If you follow me on facebook you know that Emma’s baby was born on Wednesday morning. As was the case with Poppy, my husband found him. Emma hadn’t really shown any indicators of foaling when I left on Tuesday night, so I wasn’t too worried about rushing up first thing Wednesday morning and sent Jason instead and got a super happy phone call from him. It’s important to note that at this point Remy was still laying down. Laying down, Remy looks pretty normal, well most of the time…
When I walked in I stopped in my tracks. Several choice words went through my mind, but what came out was “his legs?” And Jason was like, “yeah, is that normal?” I immediately took pictures and sent them to K (vet tech at the large animal hospital friend). I sent her these pictures (that you might should scroll past quickly if you’re squeamish about legs going the wrong directions):
K told me that she’d be there as soon as she could. So, after making sure he could nurse/had nursed, I sat down and texted the pictures to my vet. K showed up before the vet returned my call and said that he definitely needed splints, which was obvious to me. To keep him from walking on them too much, we fashioned a temporary set of splints out of pieces of a pool noodle and some vet wrap. This minimized the backwards bend, but didn’t eliminate it, but was just meant to be a temporary experiment until we got further info from my vet. A little bit later my vet called me back and gave us directions on how to splint him correctly and told me to call him back if we had any issues.
So K and I went to town and got PVC pipe for the backs of his legs and all the other dressings to go over and under the pipe. Having a friend who does this sort of thing for a living is infinitely helpful. (THANK YOU K!) After some mood lightening entertainment (watching Lowe’s employees cut PVC pipe in a variety of ways…) we went back to the farm with our supplies and made his little splints. K did a great job, but it was apparent early on that walking and even standing would be challenging for him with the heavy splints on. He doesn’t even weigh 20lbs himself, so finding the strength to life those heavy front legs was quite the challenge.
Emma was remarkably accommodating of him for the first 24 hours and would literally walk to him and put her udder in his face. Once he was in the splints though, he was unable to stand on his own, so my new full time endeavor became holding Remy every hour or two for feedings. Thank goodness for my new horse trailer. We pulled it up to the barn area and parked it so that I could sleep there and have it easier for the night shifts. I remembered it being really hard to fall back asleep once back at my house last year when I was checking Paige before Joey’s birth, so being able to skip the driving and just walk in and out of the barn to the horse trailer has been so nice.
Yesterday morning at our 7am feeding Emma became less cooperative. She no longer wanted to stand to allow Remy to nurse when I was holding him, and would walk forward or back up to get away from him. She didn’t seem to be sore because she’ll let me handle her udder/milk her. K and I worry that she may be deeming him unfit to live because of his mobility issues and trying to “cull him” so to speak. She’s mostly kept this up for the last 24 hours. Occasionally she’ll let him nurse as long as he wants, but most of the time she walks off. Luckily (?) I never taught Emma how to tie, so now when tied, she just braces back against the halter in protest. While that’s not ideal, it means that she’s standing still long enough that Remy can get some milk in his belly.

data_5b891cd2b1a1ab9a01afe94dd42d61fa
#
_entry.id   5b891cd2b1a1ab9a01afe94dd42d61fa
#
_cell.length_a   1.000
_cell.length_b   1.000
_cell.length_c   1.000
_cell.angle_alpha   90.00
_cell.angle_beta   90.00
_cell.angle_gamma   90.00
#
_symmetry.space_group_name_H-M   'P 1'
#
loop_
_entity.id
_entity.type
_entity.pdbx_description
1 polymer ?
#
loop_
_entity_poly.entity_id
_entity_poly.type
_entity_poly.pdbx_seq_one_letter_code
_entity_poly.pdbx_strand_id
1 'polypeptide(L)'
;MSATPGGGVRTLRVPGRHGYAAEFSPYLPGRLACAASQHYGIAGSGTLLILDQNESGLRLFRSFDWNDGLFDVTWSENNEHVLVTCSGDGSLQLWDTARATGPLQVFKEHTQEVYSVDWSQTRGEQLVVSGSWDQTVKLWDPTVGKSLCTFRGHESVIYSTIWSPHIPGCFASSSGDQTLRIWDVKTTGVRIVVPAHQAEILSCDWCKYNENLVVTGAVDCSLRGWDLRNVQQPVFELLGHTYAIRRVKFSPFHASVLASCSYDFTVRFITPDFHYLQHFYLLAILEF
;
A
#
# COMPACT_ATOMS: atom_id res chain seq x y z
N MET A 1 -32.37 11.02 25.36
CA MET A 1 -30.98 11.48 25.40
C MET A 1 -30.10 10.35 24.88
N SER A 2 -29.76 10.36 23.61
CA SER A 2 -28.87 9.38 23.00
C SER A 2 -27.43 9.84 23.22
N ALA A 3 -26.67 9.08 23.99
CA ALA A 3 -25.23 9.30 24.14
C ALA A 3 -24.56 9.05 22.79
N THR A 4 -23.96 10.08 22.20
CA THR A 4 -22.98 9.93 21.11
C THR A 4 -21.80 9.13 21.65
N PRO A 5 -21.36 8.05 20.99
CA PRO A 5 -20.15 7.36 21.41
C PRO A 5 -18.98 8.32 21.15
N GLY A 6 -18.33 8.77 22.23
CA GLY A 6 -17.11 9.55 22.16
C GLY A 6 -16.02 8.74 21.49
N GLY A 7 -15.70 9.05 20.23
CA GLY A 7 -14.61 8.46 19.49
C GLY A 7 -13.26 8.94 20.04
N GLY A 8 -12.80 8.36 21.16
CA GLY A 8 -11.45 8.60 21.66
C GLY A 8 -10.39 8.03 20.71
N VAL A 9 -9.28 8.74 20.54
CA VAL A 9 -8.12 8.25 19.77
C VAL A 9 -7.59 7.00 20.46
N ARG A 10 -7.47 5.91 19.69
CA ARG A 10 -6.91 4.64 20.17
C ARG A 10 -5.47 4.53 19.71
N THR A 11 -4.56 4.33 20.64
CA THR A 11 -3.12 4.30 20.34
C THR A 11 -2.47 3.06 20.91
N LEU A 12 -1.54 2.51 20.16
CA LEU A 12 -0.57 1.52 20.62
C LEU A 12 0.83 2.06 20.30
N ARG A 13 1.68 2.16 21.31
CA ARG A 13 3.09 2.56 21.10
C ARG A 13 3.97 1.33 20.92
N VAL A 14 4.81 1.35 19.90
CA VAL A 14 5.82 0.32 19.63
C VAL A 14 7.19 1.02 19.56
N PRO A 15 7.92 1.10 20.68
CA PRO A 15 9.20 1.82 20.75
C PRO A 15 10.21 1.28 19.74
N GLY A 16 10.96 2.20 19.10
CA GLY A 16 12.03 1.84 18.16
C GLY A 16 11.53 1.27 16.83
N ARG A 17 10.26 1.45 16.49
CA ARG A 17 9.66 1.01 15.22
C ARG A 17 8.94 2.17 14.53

Yesterday K and I shortened his splints after K saw and spoke to my vet at her farm for something unrelated yesterday morning. He agreed that would probably help with his mobility. So it was back in the golf cart yesterday evening to shorten the splints. When his splints were off, K noted that it feels like his front tendons are already picking up some strength. After putting the splints back on him he seemed low on energy and didn’t even want to try to walk. K and I were worried, but by 9pm he had rallied and was putting forth an effort to use his front legs. We think his lethargy earlier was heat/fatigue related, so now they have a box fan pushing the air in his stall.
He was lively last night, or as lively as a baby donkey who can’t really walk or stand can be. He’s really been trying to figure it all out more with this set of splints, so I’m hopeful that he’s making progress, but trying to guard myself in case the outcome isn’t what we want.
During all of this Chloe is still looking downright miserable and is actually showing signs that she may foal soon. I’ve been trying to convince her to go ahead and foal now while I’m up at the barn constantly checking on him, but I think my presence has been more of a deterrent than encouragement. 😉 I’m hoping that one of these predicted thunderstorms will push her to foal and we can see Poppy’s full sibling.
While I have been complaining about the rain because of how it hinders my riding, I’ve been grateful for it the last few nights since I’ve been sleeping in the horse trailer. The lack of A/C in the trailer means these cool, rainy evenings are highly appreciated!
Anyone ever had to splint a baby or have any tips? From our Google searching we’ve determined that there aren’t a lot of cases of legs like Remy’s where the knees are weak, it seems to more often be too contracted of tendons in the pasterns. We’re doing all we can for him, but I’m also trying to remain realistic. As long as he’s willing to try, I’m willing to help him.
(Disclosure…sorry about any typos/things flowing oddly in this post…I’m running on limited sleep and may sound crazy. This doesn’t explain all my other weird blog posts, but I have an excuse for this one at least. 😉 )